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Clarifying the meaning of reciprocal

  1. Jul 2, 2011 #1
    I'm trying to get something straight. The multiplicative inverse or reciprocal is y=1/x, suggesting you just flip one to get the other. Can that numeral 1 sometimes be any number (in which case you're no longer flipping it) and still be a reciprocal? Using the relationship between heart rate (bpm) and cycle length (in milliseconds), for example, HR = 60,000/CL. In this case the equation would read y=c/x instead. How does that change anything?
  2. jcsd
  3. Jul 2, 2011 #2
    Hi Kriegh! :smile:

    I'm not sure what you mean... Did you ask if c/x could ever be the reciprocal of 1? The answer is no. Only for c=1 do you get the reciprocal...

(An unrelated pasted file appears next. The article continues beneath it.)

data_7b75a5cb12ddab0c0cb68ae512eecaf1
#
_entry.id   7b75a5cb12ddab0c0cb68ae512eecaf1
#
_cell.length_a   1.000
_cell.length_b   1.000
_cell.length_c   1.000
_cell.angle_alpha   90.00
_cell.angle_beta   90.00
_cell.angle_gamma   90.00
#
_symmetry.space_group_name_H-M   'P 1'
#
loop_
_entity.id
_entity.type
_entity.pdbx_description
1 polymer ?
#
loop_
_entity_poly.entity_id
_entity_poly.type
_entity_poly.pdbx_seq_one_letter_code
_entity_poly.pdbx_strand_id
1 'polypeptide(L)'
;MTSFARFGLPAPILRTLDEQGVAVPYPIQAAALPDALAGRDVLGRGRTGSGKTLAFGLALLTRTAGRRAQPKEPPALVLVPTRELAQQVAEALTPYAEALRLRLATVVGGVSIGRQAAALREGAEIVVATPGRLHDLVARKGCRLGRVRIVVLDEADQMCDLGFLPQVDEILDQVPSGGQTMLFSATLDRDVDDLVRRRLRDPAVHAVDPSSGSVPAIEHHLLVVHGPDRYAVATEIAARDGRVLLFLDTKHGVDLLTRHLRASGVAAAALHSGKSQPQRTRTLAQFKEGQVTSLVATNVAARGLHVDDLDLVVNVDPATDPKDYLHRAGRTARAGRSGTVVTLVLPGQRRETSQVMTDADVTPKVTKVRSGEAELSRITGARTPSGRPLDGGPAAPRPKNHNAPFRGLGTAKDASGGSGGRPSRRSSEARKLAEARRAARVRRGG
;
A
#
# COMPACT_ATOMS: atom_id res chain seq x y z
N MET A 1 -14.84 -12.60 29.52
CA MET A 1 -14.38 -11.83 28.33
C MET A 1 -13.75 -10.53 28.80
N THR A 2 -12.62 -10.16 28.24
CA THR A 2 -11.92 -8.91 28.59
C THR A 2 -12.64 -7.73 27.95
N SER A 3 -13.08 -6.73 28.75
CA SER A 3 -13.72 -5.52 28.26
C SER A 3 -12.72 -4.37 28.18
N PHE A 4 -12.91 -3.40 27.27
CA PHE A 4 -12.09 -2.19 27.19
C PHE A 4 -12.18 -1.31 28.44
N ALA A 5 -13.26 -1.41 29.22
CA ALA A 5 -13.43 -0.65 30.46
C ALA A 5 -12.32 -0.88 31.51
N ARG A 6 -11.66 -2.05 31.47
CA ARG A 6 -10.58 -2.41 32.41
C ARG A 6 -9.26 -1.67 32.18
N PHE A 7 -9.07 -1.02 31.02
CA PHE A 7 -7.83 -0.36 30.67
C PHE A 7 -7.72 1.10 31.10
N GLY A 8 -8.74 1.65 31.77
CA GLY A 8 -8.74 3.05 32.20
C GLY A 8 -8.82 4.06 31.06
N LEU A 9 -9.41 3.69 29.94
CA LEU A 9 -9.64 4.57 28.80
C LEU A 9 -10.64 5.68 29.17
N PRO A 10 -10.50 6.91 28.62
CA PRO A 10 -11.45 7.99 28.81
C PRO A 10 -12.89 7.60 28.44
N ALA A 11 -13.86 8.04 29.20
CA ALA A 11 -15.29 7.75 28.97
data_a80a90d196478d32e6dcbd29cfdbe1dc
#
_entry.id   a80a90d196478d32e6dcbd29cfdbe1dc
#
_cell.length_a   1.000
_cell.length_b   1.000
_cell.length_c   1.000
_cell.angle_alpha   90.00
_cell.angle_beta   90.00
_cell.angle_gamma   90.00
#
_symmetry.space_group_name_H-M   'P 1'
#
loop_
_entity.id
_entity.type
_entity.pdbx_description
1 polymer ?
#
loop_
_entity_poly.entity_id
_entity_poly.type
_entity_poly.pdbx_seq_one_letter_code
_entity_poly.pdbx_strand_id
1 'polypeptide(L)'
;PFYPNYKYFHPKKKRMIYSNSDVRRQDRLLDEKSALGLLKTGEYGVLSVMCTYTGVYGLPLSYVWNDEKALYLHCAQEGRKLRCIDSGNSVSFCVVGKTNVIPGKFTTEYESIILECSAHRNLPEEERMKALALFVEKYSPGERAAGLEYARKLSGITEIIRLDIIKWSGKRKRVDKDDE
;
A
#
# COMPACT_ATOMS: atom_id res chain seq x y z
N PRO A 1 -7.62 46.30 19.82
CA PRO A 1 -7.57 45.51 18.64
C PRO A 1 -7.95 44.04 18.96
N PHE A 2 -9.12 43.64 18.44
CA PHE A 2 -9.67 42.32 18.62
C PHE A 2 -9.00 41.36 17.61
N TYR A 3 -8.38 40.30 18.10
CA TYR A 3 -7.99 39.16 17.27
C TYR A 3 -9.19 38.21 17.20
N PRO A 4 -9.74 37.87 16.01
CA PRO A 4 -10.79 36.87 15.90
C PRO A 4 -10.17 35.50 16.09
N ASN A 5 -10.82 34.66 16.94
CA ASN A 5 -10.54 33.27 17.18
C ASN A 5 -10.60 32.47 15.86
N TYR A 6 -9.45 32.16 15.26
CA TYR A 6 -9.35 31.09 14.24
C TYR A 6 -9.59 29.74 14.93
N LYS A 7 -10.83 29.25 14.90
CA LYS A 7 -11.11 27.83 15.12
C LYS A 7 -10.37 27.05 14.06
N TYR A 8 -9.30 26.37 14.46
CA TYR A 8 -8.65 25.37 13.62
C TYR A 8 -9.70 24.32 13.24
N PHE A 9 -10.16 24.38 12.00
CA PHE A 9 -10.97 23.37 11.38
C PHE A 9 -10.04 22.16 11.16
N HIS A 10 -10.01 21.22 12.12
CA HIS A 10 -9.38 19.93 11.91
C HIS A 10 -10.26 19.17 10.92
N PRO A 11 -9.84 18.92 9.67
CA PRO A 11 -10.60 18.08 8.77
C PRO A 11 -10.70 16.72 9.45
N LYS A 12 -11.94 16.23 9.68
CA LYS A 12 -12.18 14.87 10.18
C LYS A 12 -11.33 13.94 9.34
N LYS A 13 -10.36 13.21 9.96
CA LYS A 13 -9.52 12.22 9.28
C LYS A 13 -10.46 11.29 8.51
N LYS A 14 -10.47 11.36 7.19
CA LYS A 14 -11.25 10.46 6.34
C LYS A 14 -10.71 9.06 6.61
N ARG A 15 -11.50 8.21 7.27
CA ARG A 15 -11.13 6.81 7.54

4. Jul 2, 2011 #3
    saying that c is not equal to x- then definitely no.
  5. Jul 2, 2011 #4

    Stephen Tashi

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    Perhaps the question involves the difference in meaning between "reciprocal of a number" and "reciprocal relationship". This is the difference between "multiplicative inverse" and "inversely proportional".
  6. Jul 2, 2011 #5


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    Good point! The "reciprocal" of a number, c, is 1/c. But two quantities, x and y, are "reciprocally proportional" or, more commonly, "inversely proportional", if and only if x= k/y for some number k (and, of course, it follows that y= k/x).
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